Solar panels are set to be installed on the roofs of six buildings on Georgetown University’s main campus by summer 2018 as part of a campuswide effort to reduce energy costs, promote sustainability and benefit low-income communities in the greater Washington, D.C. area.
The new solar systems on the Edward B. Bunn Intercultural Center, Regents Hall, the Davis Performing Arts Center, Alumni Square, McDonough Gymnasium and O’Donovan Hall, which together would provide 1.5 million kilowatt-hours of power each year, were originally set to be completed by fall 2017, but delays in the review and permit processes and weather concerns pushed the start date for construction back to February 2018.
The project, originally announced April 21, differs from another university initiative to provide nearly 50 percent of campus electricity through off-campus solar panels. The Hoya reported Sept. 22 that Georgetown is partnering with Origis Energy USA to build a solar power system off campus by the 2019-20 academic year.
The new solar panels will advance the university’s sustainability goals, according to Vice President of Planning and Facilities Management Robin Morey.
“The project creates environmental, social and economic benefits that are win-win for the University, our project partners and our local and global communities,” Morey wrote in an email to The Hoya.
All six buildings will remain open and in use while their roofs are fitted with the technology, including the Intercultural Center, Director of Utilities and Energy Programs Xavier Rivera said.
The ICC’s current solar photovoltaic system was first installed in 1984, and was the longest-running array of its size on an American college campus before the aging panels were disconnected in 2013. But the panels have remained on the roof of the ICC ever since, posing a challenge for the implementation of the project. The technology, while innovative for its time, now presents unique construction challenges as the panels are no longer producing power but still form part of the building’s roof.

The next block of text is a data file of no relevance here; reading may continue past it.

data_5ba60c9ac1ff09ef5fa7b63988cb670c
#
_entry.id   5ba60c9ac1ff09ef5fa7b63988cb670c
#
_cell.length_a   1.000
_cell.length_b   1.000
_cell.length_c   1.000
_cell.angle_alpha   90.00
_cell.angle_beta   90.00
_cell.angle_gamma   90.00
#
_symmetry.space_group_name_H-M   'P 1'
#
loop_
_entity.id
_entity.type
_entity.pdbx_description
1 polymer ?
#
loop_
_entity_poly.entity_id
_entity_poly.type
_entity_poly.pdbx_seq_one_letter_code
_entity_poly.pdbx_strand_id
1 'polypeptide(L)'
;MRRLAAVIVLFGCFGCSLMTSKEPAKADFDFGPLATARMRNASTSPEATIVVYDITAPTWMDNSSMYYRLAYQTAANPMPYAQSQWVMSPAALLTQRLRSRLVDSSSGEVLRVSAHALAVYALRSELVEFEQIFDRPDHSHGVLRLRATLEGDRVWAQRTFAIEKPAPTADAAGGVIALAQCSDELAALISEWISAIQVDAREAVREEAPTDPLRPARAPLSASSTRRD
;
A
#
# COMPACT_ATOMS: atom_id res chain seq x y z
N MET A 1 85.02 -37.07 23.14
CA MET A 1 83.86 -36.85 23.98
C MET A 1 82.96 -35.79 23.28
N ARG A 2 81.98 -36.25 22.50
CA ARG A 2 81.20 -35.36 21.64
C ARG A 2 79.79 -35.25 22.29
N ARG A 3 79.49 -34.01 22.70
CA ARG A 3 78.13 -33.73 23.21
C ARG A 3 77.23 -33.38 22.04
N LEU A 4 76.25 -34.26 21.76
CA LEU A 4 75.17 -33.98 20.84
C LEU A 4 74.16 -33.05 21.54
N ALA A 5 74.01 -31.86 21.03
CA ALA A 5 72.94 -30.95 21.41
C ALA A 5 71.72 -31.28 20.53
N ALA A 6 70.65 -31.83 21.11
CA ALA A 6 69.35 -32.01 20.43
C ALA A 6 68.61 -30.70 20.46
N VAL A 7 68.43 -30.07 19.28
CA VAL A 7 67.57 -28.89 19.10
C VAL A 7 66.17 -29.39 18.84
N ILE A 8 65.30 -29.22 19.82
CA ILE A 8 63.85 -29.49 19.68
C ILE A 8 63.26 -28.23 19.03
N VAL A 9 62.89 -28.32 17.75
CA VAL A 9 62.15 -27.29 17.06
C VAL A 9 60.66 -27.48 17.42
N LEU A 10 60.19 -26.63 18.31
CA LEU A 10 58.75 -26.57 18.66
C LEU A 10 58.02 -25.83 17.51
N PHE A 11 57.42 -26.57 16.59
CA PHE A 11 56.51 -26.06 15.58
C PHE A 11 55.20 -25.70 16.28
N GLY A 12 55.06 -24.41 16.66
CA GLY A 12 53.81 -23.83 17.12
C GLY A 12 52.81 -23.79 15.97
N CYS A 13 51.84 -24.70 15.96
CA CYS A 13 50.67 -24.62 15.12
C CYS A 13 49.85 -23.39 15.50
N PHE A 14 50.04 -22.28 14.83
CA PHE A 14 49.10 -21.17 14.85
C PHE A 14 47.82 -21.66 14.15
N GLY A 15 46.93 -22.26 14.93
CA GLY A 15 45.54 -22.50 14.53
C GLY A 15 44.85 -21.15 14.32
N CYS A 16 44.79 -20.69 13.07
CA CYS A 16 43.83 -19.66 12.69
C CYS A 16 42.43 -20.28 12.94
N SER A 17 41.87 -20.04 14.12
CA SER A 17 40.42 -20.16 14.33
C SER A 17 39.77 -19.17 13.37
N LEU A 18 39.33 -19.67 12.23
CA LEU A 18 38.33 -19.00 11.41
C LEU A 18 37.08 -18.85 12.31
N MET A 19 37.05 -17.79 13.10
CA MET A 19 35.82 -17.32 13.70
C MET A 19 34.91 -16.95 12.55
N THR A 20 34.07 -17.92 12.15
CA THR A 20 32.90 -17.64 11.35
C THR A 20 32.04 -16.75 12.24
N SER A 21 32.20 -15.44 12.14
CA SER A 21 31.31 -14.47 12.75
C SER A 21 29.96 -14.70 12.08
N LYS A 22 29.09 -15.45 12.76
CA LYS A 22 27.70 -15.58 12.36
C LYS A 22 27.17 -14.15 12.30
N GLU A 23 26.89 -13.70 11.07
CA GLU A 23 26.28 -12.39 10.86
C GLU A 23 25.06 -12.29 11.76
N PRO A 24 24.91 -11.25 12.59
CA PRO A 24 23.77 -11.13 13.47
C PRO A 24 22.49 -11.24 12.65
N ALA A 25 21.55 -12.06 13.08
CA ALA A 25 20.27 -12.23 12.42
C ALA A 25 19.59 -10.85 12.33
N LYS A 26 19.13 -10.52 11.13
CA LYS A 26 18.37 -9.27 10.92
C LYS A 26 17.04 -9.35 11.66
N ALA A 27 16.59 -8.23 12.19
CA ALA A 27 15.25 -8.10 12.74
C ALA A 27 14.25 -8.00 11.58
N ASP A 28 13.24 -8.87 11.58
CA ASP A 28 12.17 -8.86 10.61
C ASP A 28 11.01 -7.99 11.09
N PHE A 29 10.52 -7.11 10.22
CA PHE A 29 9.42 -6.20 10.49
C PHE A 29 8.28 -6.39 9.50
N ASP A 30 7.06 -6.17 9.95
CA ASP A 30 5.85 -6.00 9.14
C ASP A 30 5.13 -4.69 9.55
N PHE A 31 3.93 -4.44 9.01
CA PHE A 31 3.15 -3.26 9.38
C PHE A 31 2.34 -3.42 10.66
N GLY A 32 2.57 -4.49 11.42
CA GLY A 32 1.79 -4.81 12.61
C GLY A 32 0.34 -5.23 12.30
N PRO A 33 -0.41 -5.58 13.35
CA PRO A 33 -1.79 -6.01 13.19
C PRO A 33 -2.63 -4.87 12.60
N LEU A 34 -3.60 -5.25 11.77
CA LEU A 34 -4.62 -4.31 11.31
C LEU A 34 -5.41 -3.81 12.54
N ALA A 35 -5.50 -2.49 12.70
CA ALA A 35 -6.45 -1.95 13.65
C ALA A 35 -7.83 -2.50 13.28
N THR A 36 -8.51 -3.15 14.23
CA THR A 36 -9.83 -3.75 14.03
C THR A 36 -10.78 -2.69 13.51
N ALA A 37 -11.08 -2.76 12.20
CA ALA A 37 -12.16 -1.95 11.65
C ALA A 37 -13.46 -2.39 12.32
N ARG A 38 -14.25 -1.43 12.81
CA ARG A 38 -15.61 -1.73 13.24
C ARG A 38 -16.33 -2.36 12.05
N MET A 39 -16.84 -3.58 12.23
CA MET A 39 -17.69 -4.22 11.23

Morey said the updates to the ICC solar panels will be conducted in phases, with the university removing the existing panels built into the roof and then installing a new roofing system with new solar panels during the spring and summer of 2018.
The project is a collaboration between the university, Root+Branch — a benefits corporation founded by alumna Laura Recchie (GRD ’10) — and Ohio-based Community Renewable Energy, the CEO of which is Recchie’s father, Joe Recchie.
Both corporations aim to increase access to renewable energy for low-income residents, nonprofits and institutions to spur sustainable development in local communities.
“We have this underlying mission to create more winners,” Laura Recchie said.
CRE will install and maintain ownership of the installations. For the first 20 years, the university will use the solar arrays at no cost, with CRE using energy credits and additional funding from the District to cover operational expenses.
After this initial 20-year period, Georgetown will pay CRE a fixed price for the energy the panels generate, which the company will put into a “community investment fund” to be used for additional local development projects, such as additional PV installations, housing and social services.
The university, CRE and Root+Branch hope to collaborate with the rest of the Georgetown community to decide how and where the community investment fund should be used in the District.
“We are committed with Georgetown to work together to find a direction for that investment,” Laura Recchie said.
Rivera said that following “Laudato Sí,” Pope Francis’ second encyclical in which he addresses climate change and environmental degradation, Georgetown sought to pursue its sustainability goals by creating a living learning laboratory, where students, professors, staff and administrators could engage with green technology on campus as a learning opportunity.
Rivera said the university is working with faculty to create a toolkit to make the process easily replicable for other universities or similar institutions.
“We are trying to streamline the process as we go so that it is easily followed and can be replicated over and over so that we can get more systems up and running,” Rivera said.
With a project of this size, cooperation and patience are the key to success, Laura Recchie said.
Joe Recchie emphasized the importance of the university’s strong relationships with stakeholders such as the Old Georgetown Board, which approves all construction projects due to Georgetown’s status as a historical neighborhood.
“Putting all those pieces together takes some skill and a high level of integration,” Joe Recchie said.
Looking to the future, Rivera said Georgetown hopes to integrate wind, solar and other innovative energy technologies into the main campus as well as its other campus in D.C.
“The next step would be to look at what other buildings we can extend this to, not only in our main campus, but also in the Law Center,” Rivera said.